Celgene, Gilead Said to Join Suitors Mulling Medivation Bidsby , , and
Sanofi remains most serious bidder for cancer-therapy firm
U.S. company rejected $9.3 billion offer from French drugmaker
Biotechnology companies Celgene Corp. and Gilead Sciences Inc. are considering bids for Medivation Inc., which would pitch them against suitors led by French drugmaker Sanofi, according to people familiar with the matter.
Celgene and Gilead are talking to advisers as they evaluate whether to pursue a bid for the cancer-therapy company, the people said, asking not to be identified because the deliberations are private. No formal sales process is under way yet and Celgene and Gilead could decide against moving ahead with an offer, the people said.
Medivation shares, which have traded higher than Sanofi’s $52.50-a-share offer since it was made public, declined 0.5 percent at $61.58 at 12:41 p.m. in New York, valuing the company at about $10.1 billion. Celgene rose 1.5 percent, while Gilead was little changed.
Representatives for Celgene, Gilead, Medivation and Sanofi declined to comment on the potential bidding process.
Sanofi, which is the only suitor to go public with its offer, remains the most serious bidder, according to people familiar. The French drugmaker made an unsolicited, $9.3 billion takeover offer for Medivation in April. Medivation rejected the bid, saying it “substantially undervalues” the U.S. firm.
Sanofi on Wednesday said it is seeking to remove Medivation’s entire board and replace it with candidates who are “willing to fully and fairly evaluate all of Medivation’s strategic options, including Sanofi’s acquisition offer.”
Medivation has declined to engage in talks over the French drugmaker’s offer for the past six weeks. On Wednesday, it urged shareholders to reject the proposed board ouster, calling it “a tactic for Sanofi to facilitate its substantially inadequate and opportunistically-timed proposal.”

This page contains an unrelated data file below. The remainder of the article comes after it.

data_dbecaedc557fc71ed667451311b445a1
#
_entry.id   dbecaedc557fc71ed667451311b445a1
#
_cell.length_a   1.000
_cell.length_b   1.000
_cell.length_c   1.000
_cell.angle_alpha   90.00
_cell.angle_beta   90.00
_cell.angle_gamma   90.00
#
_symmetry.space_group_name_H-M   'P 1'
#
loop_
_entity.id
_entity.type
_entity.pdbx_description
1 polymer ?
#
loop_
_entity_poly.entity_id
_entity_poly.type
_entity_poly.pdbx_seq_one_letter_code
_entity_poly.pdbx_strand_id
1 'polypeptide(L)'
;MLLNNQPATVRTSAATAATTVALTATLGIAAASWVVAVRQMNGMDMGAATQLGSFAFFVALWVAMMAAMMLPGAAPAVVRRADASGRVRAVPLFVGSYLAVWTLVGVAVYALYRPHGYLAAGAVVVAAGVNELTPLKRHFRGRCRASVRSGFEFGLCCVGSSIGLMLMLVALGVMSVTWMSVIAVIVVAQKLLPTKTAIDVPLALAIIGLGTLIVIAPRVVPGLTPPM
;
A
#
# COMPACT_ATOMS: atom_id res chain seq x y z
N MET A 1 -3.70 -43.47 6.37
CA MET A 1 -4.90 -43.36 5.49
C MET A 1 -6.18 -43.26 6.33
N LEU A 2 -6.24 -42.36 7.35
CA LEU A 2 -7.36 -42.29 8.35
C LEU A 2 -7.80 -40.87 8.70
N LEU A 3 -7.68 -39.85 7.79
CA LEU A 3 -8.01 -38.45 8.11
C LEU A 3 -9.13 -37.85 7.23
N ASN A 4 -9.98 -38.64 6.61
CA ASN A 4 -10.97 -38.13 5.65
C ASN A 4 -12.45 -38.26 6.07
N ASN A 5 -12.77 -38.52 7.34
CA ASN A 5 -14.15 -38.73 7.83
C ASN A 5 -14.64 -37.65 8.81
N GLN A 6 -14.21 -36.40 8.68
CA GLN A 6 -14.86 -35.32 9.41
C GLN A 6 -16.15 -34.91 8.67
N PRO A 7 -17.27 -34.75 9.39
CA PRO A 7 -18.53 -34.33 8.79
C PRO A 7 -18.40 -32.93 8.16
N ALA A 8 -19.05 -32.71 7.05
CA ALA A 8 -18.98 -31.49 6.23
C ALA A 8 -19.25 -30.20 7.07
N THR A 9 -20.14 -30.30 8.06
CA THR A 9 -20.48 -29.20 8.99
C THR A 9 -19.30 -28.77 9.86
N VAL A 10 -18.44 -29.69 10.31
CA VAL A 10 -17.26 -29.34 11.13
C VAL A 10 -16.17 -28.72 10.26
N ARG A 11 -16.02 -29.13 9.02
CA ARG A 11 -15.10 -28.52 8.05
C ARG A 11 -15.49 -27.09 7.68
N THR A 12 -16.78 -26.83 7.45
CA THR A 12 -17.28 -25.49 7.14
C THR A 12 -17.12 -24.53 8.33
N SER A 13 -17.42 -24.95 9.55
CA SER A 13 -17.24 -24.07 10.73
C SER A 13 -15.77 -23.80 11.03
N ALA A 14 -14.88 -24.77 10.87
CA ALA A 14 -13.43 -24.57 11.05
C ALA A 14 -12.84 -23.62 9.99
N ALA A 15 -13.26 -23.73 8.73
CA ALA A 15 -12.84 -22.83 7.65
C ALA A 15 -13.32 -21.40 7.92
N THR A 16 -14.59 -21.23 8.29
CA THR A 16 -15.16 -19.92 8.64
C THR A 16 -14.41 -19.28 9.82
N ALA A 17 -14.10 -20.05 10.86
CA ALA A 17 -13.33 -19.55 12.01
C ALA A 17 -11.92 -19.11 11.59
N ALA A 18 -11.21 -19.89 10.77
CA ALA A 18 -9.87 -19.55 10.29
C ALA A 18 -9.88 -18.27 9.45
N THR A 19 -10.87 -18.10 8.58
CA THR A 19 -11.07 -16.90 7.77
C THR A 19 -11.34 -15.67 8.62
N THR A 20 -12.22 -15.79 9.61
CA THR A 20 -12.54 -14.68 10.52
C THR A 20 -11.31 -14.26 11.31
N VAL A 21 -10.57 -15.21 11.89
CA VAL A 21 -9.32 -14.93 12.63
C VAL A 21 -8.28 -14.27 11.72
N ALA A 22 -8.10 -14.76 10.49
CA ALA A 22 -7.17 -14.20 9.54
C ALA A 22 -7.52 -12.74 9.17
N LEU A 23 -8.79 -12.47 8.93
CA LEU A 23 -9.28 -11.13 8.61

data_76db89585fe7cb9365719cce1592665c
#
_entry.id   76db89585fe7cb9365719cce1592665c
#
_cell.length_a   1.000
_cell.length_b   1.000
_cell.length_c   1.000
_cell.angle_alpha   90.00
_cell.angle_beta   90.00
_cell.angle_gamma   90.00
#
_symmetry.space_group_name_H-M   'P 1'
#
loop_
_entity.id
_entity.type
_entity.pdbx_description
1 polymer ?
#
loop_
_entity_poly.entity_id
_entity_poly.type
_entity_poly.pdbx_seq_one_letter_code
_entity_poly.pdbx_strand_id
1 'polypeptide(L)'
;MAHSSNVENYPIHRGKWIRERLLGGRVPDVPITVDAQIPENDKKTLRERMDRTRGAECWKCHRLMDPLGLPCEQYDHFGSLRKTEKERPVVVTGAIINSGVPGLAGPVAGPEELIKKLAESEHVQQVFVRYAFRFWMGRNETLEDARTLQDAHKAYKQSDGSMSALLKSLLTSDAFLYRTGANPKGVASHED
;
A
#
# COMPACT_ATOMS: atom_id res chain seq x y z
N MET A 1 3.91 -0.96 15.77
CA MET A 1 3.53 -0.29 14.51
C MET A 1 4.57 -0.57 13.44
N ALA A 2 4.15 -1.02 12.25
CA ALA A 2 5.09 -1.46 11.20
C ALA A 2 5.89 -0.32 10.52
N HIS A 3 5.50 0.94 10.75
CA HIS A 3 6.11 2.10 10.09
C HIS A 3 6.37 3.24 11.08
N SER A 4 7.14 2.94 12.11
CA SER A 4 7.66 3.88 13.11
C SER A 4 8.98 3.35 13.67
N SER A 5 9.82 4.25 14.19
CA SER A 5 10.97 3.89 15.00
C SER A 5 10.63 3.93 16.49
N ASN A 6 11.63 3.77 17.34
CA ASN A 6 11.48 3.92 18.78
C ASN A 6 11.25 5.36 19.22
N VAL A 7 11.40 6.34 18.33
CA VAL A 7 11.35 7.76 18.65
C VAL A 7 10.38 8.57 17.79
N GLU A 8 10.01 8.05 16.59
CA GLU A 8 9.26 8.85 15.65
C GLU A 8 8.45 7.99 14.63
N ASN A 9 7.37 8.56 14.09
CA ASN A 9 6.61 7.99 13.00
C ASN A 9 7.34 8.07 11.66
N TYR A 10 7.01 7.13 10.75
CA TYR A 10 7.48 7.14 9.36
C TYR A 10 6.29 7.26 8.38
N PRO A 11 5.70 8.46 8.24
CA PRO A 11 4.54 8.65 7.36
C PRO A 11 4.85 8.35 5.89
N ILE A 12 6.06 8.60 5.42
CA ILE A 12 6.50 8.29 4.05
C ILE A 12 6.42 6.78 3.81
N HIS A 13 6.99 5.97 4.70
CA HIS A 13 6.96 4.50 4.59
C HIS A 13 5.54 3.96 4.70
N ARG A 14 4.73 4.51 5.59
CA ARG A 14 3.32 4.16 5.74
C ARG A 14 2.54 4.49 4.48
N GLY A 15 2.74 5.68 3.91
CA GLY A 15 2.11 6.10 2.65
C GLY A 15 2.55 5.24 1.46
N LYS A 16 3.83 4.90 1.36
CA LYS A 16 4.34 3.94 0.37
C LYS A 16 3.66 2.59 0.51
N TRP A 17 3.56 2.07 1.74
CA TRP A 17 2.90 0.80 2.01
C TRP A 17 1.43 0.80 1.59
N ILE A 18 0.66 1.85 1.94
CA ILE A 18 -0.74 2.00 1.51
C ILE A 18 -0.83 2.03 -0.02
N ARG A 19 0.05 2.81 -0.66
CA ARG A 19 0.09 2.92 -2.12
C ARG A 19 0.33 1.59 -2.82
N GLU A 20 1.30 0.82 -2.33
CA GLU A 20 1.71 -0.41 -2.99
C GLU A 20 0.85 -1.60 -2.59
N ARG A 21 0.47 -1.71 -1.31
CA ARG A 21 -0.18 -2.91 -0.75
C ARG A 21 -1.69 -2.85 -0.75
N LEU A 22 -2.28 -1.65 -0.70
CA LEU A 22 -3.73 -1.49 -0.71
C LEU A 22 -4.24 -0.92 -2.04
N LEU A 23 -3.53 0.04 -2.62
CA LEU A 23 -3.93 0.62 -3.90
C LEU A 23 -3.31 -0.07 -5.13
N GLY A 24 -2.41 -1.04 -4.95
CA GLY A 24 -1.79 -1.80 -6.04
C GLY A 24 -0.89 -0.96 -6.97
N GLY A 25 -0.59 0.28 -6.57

Other European companies that may bid for Medivation include AstraZeneca Plc and Novartis AG, people familiar with the matter have said. Pfizer Inc. and Amgen Inc. in the U.S. may also consider making an offer, the people said. It is still unclear which firms will eventually go ahead with a formal offer, they said.
Grow Via Acquisitions
Top executives at Celgene and Gilead have said recently they would like to grow via acquisitions. Celgene President Jackie Fouse said in an interview earlier this month that the company has set an aggressive growth target of more than doubling sales by 2020, and it’s looking for acquisitions, drug combinations and creative pricing to keep the momentum going.
In a separate interview also this month, Gilead Chief Executive Officer John Milligan said he’s eager to score a key asset in cancer, one of the three therapeutic areas he seeks to expand alongside liver diseases and inflammatory disorders and offset a possible slowdown in its blockbuster hepatitis C treatments.
With $21.3 billion in cash and short-term equivalents on hand, Milligan has the firepower to spend big. The pressure is high to repeat the success his predecessor John Martin had with the $11 billion deal in 2011 that brought in hepatitis C drug Sovaldi, which helped double revenue in 2014.